Note #15 Pelargonium fergusoniae

Ferguson’s pelargonium is a curious geophyte from the southern part of the Western Cape Province, combining several unusual characters in a unique taxon. Like the majority of section Hoarea, it is a winter-growing, summer-flowering species, developing lax rosettes of leaves and showy, multi-flowered inflorescences. It can be found from the Hex River Valley to the Worcester basin, to across the almost entire Overberg, from Caledon to Riversdale. P. fergusoniae was described by Luisa Bolus in 1934 and named after E. Ferguson, with whom they first collected this species near Riversdale [1].


Based on the flower characters, P. fergusoniae has been placed in the Attenuatum group of section Hoarea, containing taxa with long and narrow, ligulate (strap- or ribbon-shaped) petals with a length/width ratio >5 and very short stamens that are concealed within the flower (Fig. 1).

Fig. 1: P. fergusoniae, flower. Origin: W of Worcester.

Along with P. fergusoniae, the following species make up the group: P. attenuatum, P. angustipetalum, P. leptum, P. viciifolium, P. longifolium, P. undulatum, and P. longiflorum. The petals of P. fergusoniae are typically undulate (wavy), so a plant in flower can be confused with some of the above with similar flowers, particularly P. longifolium and P. undulatum, the distribution of which overlaps with that of P. fergusoniae at least in part.

There is a great variety in the length of the nectar tube (hypanthium), ranging from 15 to 42 mm. The markings on posterior petals vary a lot, and can range from prominent blotches to feather-like markings, on petals that are light yellow to cream in colour. The flower featured in Fig. 1 is of a plant originating from seeds from the vicinity of Worcester and has perhaps unusually strong markings.

It is not entirely clear what role petal margin undulation has, perhaps it makes it easier for insects to land on a flower. This feature is certainly not unusual in the section. Although it is occasionally used to separate taxa, undulation can be very weak and thus identification difficult.

Fig. 2: The moniliform root system of P. fergusoniae. Origin: S of McGregor.


P. fergusoniae has the typical moniliform root system (i.e. resembling a string of beads) – a system of interconnected tubers (Fig. 2). This is an important survival strategy, since if the central tuber is excavated, e.g. by a porcupine, a number of plants emerge the next season from the side tubers. The side tubers are ideal for vegetative propagation in collections as well, not just of this species but of the majority of hoareas.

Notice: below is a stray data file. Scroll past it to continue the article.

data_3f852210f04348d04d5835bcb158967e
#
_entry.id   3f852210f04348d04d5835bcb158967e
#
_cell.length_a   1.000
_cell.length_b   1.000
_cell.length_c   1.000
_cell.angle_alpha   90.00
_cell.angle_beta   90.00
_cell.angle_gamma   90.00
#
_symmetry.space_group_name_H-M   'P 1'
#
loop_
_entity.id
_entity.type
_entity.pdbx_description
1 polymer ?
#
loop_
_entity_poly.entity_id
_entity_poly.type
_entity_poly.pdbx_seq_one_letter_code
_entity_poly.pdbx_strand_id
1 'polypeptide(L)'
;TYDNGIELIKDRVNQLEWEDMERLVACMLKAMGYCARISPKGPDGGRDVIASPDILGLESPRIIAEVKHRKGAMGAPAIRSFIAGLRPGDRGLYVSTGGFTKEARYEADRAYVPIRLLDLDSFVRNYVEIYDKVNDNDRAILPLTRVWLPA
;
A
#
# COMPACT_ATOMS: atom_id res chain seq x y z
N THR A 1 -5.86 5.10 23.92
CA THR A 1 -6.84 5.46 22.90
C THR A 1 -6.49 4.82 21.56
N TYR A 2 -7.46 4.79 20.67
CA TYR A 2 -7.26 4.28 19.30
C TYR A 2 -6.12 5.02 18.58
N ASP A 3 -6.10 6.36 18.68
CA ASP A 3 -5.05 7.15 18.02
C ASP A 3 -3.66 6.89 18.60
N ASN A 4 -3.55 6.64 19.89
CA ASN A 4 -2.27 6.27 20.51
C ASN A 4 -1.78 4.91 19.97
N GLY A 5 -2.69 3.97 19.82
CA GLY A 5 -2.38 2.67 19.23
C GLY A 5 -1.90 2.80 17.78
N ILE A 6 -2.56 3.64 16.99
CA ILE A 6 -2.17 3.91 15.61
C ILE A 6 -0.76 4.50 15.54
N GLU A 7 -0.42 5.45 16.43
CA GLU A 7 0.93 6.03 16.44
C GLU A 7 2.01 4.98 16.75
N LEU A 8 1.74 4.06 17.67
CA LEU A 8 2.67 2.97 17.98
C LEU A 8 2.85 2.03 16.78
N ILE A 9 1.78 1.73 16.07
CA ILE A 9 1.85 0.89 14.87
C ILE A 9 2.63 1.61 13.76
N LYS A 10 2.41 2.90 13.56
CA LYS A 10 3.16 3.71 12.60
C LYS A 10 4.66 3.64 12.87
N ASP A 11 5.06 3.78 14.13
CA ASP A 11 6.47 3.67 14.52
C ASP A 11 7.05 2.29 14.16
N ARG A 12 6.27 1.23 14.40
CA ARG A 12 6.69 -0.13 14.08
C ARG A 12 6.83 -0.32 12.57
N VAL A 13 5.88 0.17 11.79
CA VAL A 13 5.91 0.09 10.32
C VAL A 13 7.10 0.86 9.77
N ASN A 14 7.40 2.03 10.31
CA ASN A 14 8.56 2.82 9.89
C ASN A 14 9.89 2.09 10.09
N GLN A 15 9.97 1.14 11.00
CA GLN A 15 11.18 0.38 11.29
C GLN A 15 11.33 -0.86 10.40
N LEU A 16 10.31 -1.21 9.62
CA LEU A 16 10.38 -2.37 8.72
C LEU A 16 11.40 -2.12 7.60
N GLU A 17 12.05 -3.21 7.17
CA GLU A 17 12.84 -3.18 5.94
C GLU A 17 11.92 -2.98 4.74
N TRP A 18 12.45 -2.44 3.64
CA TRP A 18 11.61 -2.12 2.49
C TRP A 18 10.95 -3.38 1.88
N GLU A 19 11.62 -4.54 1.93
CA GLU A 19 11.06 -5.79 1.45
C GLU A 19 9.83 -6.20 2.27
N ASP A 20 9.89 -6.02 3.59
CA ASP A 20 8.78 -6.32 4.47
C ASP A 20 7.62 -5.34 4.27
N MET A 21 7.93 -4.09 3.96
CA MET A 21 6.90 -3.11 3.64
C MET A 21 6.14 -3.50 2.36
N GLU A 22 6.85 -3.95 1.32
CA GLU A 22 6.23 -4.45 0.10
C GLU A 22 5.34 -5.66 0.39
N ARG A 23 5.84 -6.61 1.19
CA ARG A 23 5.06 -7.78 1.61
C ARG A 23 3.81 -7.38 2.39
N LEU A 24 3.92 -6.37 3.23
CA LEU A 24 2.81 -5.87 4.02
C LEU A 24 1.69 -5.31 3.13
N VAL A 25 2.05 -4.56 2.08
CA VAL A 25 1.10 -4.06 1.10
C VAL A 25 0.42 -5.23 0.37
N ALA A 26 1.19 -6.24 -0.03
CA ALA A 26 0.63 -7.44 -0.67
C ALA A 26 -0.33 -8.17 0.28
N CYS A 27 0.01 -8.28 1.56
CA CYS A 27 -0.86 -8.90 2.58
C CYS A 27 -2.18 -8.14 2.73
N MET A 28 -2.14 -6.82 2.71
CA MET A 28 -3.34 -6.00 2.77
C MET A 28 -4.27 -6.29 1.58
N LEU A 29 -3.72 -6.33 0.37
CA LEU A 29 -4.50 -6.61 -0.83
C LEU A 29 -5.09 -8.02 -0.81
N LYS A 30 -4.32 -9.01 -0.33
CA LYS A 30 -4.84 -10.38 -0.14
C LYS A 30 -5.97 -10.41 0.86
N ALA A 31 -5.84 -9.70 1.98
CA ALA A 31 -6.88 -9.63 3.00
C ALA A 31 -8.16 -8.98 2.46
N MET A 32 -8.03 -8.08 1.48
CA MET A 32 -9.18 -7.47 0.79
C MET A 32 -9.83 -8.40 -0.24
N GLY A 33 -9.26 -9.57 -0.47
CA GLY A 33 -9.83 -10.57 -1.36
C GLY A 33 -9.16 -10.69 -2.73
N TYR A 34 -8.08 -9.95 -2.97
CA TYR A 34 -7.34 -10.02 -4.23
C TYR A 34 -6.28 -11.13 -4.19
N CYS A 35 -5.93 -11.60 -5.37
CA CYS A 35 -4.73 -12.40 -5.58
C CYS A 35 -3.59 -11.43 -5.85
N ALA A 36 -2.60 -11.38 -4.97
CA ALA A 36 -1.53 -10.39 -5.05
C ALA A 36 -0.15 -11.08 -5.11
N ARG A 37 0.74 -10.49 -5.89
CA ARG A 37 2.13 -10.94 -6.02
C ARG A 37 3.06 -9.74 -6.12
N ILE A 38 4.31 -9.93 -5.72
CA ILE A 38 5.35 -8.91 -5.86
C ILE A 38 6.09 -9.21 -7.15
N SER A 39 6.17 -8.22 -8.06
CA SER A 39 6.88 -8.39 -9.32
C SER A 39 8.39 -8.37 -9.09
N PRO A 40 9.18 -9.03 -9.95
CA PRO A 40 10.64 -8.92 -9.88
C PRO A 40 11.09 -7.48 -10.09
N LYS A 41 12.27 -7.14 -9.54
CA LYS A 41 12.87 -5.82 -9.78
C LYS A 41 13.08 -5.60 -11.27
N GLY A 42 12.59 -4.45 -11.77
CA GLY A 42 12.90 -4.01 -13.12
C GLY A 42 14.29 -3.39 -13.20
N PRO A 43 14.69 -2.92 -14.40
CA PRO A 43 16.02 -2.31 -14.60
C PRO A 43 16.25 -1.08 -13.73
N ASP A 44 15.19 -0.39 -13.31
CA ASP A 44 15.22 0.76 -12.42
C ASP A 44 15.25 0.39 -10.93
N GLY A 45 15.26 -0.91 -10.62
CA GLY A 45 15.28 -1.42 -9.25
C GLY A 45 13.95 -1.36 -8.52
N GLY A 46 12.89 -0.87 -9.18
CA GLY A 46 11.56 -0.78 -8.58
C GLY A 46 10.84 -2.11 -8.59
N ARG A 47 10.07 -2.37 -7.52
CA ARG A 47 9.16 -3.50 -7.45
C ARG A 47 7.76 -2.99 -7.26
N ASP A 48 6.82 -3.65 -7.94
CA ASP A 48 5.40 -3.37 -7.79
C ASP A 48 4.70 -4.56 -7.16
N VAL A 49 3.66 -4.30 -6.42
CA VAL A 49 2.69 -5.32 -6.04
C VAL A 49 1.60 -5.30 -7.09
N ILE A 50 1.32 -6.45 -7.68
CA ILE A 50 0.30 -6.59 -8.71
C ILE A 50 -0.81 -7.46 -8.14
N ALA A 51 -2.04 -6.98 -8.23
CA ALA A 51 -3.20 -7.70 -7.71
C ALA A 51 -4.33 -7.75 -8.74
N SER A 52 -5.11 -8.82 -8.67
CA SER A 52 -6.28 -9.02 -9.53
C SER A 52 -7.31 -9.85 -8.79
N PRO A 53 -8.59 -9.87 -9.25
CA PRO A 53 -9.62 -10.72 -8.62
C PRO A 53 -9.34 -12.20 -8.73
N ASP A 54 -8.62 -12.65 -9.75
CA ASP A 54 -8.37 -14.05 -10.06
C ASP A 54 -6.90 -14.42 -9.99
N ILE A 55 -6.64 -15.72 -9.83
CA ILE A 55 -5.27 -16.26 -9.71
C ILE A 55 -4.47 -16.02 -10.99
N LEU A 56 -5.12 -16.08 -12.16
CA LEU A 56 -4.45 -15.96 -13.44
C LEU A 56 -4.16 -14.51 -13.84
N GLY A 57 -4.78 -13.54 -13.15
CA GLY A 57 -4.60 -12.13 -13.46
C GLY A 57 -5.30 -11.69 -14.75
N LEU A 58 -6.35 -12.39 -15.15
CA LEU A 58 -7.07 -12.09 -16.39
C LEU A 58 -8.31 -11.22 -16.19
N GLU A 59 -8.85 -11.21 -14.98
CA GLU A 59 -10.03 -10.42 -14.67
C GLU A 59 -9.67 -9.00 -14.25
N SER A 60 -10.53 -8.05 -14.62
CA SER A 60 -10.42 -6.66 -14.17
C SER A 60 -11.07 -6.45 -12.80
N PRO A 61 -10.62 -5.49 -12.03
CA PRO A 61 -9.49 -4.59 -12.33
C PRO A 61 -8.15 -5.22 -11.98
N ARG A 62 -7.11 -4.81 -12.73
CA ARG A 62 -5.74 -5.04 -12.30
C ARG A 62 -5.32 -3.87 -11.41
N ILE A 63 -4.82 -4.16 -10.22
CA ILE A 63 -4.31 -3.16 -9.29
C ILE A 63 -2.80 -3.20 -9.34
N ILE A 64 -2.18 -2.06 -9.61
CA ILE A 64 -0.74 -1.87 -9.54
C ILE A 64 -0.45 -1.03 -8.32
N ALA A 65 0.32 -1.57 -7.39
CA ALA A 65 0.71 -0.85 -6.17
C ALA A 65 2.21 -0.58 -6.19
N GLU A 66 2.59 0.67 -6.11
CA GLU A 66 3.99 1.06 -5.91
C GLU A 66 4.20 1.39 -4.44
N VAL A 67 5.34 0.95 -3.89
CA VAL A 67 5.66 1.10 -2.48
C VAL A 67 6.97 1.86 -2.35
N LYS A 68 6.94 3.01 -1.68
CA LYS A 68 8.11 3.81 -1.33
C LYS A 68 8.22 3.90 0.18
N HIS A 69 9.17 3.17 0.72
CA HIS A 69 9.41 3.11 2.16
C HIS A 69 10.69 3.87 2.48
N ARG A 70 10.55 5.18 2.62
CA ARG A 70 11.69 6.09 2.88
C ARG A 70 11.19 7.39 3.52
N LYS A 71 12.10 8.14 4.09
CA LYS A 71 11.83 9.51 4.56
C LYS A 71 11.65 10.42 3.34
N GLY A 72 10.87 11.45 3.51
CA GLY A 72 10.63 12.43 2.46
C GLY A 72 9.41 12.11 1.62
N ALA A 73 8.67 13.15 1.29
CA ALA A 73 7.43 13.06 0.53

Fig. 3: Adult leaves of P. fergusoniae, W of Worcester.


As evident in Fig. 3, the leaves are palmate with sometimes just three main pinnae, but often these pinnae are subdivided into segments, occasionally very finely as well, a shape that is called palmately compound. It is the variety of shapes that sometimes makes it difficult to quickly identify P. fergusoniae in the field, as even on the same plant they often range from small, trefoil, Oxalis-like leaves to large, finely divided leaves resembling a number of other species, e.g. P. luteolum, P. gracillimum, P. attenuatum, P. angustipetalum, P. ternifolium, P. reflexum, or P. montaguense.

However, the petioles have an additional character of diagnostic value: they are strongly recurved, i.e. they start growing horizontally from the tuber, often underground, and recurve vertically at some distance from the main tuber. Of the above species, only P. ternifolium, P. reflexum, and P. montaguense share this character.

Fig. 4: A population of P. fergusoniae, S of Swellendam.

Relationships between P. montaguense and P. fergusoniae

The distribution area of P. montaguense is within that of P. fergusoniae, so the two species can be quite easily confused. The only clear difference is that P. montaguense has white petals that are a bit broader (length/width ratio 3.5–4.8), and has pollen that is pale yellow to white, as opposed to P. fergusoniae, where the pollen is dark yellow to orange. It should be said that the adult leaves of P. montaguense have finely segmented pinnae as well, in the same manner as those of P. fergusoniae, and not only palmately compound with three more or less even-sized obcordiform pinnae [2]. The two species appear quite a bit more related than suggested and perhaps their relative status might be revised in the future.

However, their habitats differ somewhat: P. montaguense is found on the rocky renosterveld slopes near Montagu, while P. fergusoniae prefers sandy renosterveld habitats. In addition, the former flowers in September/October, while the latter flowers from November to January.

Populations of P. fergusoniae

P. fergusoniae does not appear to be threatened and many healthy populations are documented in herbaria and on iNaturalist.